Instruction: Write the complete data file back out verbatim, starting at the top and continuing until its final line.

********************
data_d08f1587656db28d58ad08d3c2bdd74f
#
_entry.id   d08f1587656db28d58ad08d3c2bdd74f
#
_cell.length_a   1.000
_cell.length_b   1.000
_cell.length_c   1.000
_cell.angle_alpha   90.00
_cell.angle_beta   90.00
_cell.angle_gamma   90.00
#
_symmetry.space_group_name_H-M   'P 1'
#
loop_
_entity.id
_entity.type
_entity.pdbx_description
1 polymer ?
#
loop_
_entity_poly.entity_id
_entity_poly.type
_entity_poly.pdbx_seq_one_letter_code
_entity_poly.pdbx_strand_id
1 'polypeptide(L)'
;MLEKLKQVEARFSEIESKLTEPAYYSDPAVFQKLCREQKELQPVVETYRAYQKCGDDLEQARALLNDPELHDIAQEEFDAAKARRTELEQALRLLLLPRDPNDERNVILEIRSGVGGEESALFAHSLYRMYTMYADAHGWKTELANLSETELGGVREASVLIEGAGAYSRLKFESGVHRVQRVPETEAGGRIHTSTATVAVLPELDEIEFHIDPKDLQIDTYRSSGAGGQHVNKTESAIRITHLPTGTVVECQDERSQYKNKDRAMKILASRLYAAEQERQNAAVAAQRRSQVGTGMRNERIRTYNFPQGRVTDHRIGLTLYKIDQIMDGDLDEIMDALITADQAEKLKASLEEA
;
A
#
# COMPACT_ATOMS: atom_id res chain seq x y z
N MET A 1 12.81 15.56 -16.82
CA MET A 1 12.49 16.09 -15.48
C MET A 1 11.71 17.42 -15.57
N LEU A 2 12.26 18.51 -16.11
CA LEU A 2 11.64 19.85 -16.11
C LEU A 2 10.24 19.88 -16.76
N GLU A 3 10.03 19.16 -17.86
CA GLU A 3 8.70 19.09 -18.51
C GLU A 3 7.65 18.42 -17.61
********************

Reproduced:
data_d08f1587656db28d58ad08d3c2bdd74f
#
_entry.id   d08f1587656db28d58ad08d3c2bdd74f
#
_cell.length_a   1.000
_cell.length_b   1.000
_cell.length_c   1.000
_cell.angle_alpha   90.00
_cell.angle_beta   90.00
_cell.angle_gamma   90.00
#
_symmetry.space_group_name_H-M   'P 1'
#
loop_
_entity.id
_entity.type
_entity.pdbx_description
1 polymer ?
#
loop_
_entity_poly.entity_id
_entity_poly.type
_entity_poly.pdbx_seq_one_letter_code
_entity_poly.pdbx_strand_id
1 'polypeptide(L)'
;MLEKLKQVEARFSEIESKLTEPAYYSDPAVFQKLCREQKELQPVVETYRAYQKCGDDLEQARALLNDPELHDIAQEEFDAAKARRTELEQALRLLLLPRDPNDERNVILEIRSGVGGEESALFAHSLYRMYTMYADAHGWKTELANLSETELGGVREASVLIEGAGAYSRLKFESGVHRVQRVPETEAGGRIHTSTATVAVLPELDEIEFHIDPKDLQIDTYRSSGAGGQHVNKTESAIRITHLPTGTVVECQDERSQYKNKDRAMKILASRLYAAEQERQNAAVAAQRRSQVGTGMRNERIRTYNFPQGRVTDHRIGLTLYKIDQIMDGDLDEIMDALITADQAEKLKASLEEA
;
A
#
# COMPACT_ATOMS: atom_id res chain seq x y z
N MET A 1 12.81 15.56 -16.82
CA MET A 1 12.49 16.09 -15.48
C MET A 1 11.71 17.42 -15.57
N LEU A 2 12.26 18.51 -16.11
CA LEU A 2 11.64 19.85 -16.11
C LEU A 2 10.24 19.88 -16.76
N GLU A 3 10.03 19.16 -17.86
CA GLU A 3 8.70 19.09 -18.51
C GLU A 3 7.65 18.42 -17.61